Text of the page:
Wound care is performed by nurses under physician’s orders for many reasons. There are a variety of wounds based on their etiology (the origin of the disease):
All these require wound care management in order to allow the body to heal.
In general, the broad idea of wound care management is to give the body the optimal environment to heal itself. There is nothing magical in the products used so much as they each do some basic function:
Contain moisture at the wound bed. Eons ago the idea was to dry out the wound. How many patients do you hear say they wanted the air to get to the wound? We have since learned that “a dry cell is a dead cell”. Keeping the wound bed moist (not sopping wet) allows the cells to multiply and fill in a wound as well as allow islands of epithelial cells to eventually cover it over.
Remove moisture from the surrounding skin (peri-wound area). Too much moisture on the surrounding skin will make is soft and macerated (that white looking appearance from absorbing fluid) which will allow the skin to slough off, leaving the patient with a larger wound than with what they started.
Reduce or eliminate local bacterial load on the surface of the skin (contamination). Any wound that has been open for more than 24-48 hours is bound to have some bacteria on it, no matter how carefully clean technique is used. When the bacterial load becomes more than the body can cope with, healing is retarded.
Debride the wound of necrotic tissue. Yellow slough or black eschar prevents healing. Removing that by a variety of means gets the wound down to good healthy tissue that can multiply and fill in the wound. (I tell patients I want the wound to look like a good beef steak.)
Keep the wound as close to body temperature as possible.
Again, eons ago, we changed dressings at least daily if not more frequently. If for no other reason than to monitor the progress. After all, we are nurses. We are paranoid about complications arising unnoticed. Feeling responsible for everything that happens to the patient does that to you.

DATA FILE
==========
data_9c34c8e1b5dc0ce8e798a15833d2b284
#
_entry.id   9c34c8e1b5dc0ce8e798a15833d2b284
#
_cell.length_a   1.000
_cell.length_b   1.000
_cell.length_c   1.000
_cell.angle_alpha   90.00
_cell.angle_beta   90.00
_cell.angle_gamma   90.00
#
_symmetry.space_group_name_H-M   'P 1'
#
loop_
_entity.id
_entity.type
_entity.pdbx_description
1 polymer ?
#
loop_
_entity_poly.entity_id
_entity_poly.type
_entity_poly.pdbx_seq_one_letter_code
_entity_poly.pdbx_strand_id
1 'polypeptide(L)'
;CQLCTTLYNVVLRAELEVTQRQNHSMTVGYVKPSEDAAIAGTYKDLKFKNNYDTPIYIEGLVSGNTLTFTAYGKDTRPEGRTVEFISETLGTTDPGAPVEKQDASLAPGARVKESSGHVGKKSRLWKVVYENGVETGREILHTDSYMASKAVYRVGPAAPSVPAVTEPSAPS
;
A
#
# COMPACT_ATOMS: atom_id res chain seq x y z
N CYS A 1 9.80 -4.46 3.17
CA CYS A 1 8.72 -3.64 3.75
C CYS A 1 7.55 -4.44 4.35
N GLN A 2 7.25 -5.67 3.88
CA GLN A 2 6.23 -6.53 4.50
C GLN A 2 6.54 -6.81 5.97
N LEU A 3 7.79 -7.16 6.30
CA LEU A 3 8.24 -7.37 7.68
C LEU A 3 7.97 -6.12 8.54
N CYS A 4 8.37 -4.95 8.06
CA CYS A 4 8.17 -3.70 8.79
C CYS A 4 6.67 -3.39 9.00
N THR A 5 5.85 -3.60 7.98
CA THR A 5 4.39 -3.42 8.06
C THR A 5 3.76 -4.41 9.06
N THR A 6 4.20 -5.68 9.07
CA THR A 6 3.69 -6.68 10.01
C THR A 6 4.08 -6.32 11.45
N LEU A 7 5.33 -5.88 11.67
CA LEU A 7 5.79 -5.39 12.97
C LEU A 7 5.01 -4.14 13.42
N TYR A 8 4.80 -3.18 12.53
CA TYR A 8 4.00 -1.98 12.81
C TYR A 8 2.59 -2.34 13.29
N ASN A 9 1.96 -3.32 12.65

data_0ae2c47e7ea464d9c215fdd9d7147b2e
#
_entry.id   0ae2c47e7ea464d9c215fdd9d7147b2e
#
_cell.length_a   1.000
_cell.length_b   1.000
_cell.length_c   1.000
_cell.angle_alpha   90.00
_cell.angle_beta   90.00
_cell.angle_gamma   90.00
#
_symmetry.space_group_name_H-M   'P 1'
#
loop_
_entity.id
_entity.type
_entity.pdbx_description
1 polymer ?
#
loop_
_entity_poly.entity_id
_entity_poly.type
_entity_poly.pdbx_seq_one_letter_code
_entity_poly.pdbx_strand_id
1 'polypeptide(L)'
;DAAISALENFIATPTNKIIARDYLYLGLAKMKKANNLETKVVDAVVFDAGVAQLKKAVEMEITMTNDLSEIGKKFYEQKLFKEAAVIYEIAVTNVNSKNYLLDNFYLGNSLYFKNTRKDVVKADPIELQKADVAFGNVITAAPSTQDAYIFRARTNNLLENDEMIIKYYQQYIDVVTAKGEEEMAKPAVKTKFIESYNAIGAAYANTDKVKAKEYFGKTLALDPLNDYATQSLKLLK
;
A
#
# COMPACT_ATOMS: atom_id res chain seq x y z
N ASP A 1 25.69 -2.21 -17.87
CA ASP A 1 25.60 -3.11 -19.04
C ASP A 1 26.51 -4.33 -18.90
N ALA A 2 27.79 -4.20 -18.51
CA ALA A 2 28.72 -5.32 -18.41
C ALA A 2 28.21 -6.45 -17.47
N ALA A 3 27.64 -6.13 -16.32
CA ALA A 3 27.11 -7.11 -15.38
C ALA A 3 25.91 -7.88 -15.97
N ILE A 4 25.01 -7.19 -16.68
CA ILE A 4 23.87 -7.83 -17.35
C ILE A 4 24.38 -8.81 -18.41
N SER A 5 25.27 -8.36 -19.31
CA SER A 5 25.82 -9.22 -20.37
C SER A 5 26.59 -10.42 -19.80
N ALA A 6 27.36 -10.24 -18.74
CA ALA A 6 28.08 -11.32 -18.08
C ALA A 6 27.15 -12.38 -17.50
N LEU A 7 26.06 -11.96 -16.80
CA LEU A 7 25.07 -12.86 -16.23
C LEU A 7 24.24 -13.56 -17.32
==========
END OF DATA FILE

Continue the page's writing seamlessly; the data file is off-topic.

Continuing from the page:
However, studies have shown that every time a dressing is taken off, the temperature of the wound drops, halts cell regeneration until the new dressing is applied and the temperature can rise again.This then makes the healing process take longer.
If a wound can safely be covered for a few days at a time before changing the dressing it allows the body to heal faster. Sometimes you have to explain to patients that you aren’t being lazy you are doing what works best.
Prevent the margins of the wound to from rolling under. Easier said than done. Sometimes the physician has to do sharp dissection to remove some of the margin.
Sometimes just scrubbing the margins vigorously can shear the rolled edges enough to make them raw again.
Why don’t you want rolled margins? Because the body, for whatever reason, reads that as the wound is closed and stops any further generation of granulation tissue or epithelium.
There are two basic methods to do wound care
Obviously, any wound care management in the Operating Room is sterile. Usually, the first dressing change after surgery is done by the surgeon with the nurse changing the dressing based on physician orders using clean technique thereafter. On occasion the physician will specify he wants sterile technique followed.
Nurses can become certified in wound care management and become a WOCN (Wound and Ostomy Care Nurse). That specialty allows them to perform additional procedures that isn’t usually covered under the Registered Nurse practice act.
Generally speaking, what works for one patient doesn’t necessarily work for another. While etiology, location, size and availability of supplies will direct the wound care management, the nurse and physician must be flexible enough to change the protocol if no improvement is noticed. Usually, after two or three weeks maximum, a re-evaluation of the wound care management and supplies needs to be performed.
The basic supplies for wound care used to be gauze in a variety of forms, saline and tape. Over the decades manufacturers have come up with a boatload of products for more efficient absorption of fluid and retention on the body.
If not for the benefit of the patient, if you expect the insurance company to pay for services and supplies, what you as the nurse are doing, needs to be effective. Lack of efficacy will terminate payment quickly.